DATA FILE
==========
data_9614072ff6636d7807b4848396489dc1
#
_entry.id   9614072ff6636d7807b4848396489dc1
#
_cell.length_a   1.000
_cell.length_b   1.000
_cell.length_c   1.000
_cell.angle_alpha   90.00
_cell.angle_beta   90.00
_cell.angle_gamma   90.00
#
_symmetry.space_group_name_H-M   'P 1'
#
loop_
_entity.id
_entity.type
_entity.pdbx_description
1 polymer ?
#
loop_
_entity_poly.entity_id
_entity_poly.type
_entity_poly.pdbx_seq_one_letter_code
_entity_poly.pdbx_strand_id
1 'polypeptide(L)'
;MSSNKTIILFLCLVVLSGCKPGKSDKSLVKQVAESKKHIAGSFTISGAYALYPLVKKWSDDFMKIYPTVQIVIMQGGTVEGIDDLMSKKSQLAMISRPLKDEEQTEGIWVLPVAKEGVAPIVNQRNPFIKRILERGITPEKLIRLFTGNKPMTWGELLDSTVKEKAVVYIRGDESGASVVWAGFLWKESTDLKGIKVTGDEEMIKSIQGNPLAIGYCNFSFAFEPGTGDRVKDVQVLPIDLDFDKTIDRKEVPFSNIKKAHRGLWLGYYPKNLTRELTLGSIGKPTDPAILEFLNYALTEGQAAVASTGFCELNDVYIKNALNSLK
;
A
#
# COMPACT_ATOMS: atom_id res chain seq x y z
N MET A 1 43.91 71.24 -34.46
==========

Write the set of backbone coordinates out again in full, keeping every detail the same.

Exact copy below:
data_9614072ff6636d7807b4848396489dc1
#
_entry.id   9614072ff6636d7807b4848396489dc1
#
_cell.length_a   1.000
_cell.length_b   1.000
_cell.length_c   1.000
_cell.angle_alpha   90.00
_cell.angle_beta   90.00
_cell.angle_gamma   90.00
#
_symmetry.space_group_name_H-M   'P 1'
#
loop_
_entity.id
_entity.type
_entity.pdbx_description
1 polymer ?
#
loop_
_entity_poly.entity_id
_entity_poly.type
_entity_poly.pdbx_seq_one_letter_code
_entity_poly.pdbx_strand_id
1 'polypeptide(L)'
;MSSNKTIILFLCLVVLSGCKPGKSDKSLVKQVAESKKHIAGSFTISGAYALYPLVKKWSDDFMKIYPTVQIVIMQGGTVEGIDDLMSKKSQLAMISRPLKDEEQTEGIWVLPVAKEGVAPIVNQRNPFIKRILERGITPEKLIRLFTGNKPMTWGELLDSTVKEKAVVYIRGDESGASVVWAGFLWKESTDLKGIKVTGDEEMIKSIQGNPLAIGYCNFSFAFEPGTGDRVKDVQVLPIDLDFDKTIDRKEVPFSNIKKAHRGLWLGYYPKNLTRELTLGSIGKPTDPAILEFLNYALTEGQAAVASTGFCELNDVYIKNALNSLK
;
A
#
# COMPACT_ATOMS: atom_id res chain seq x y z
N MET A 1 43.91 71.24 -34.46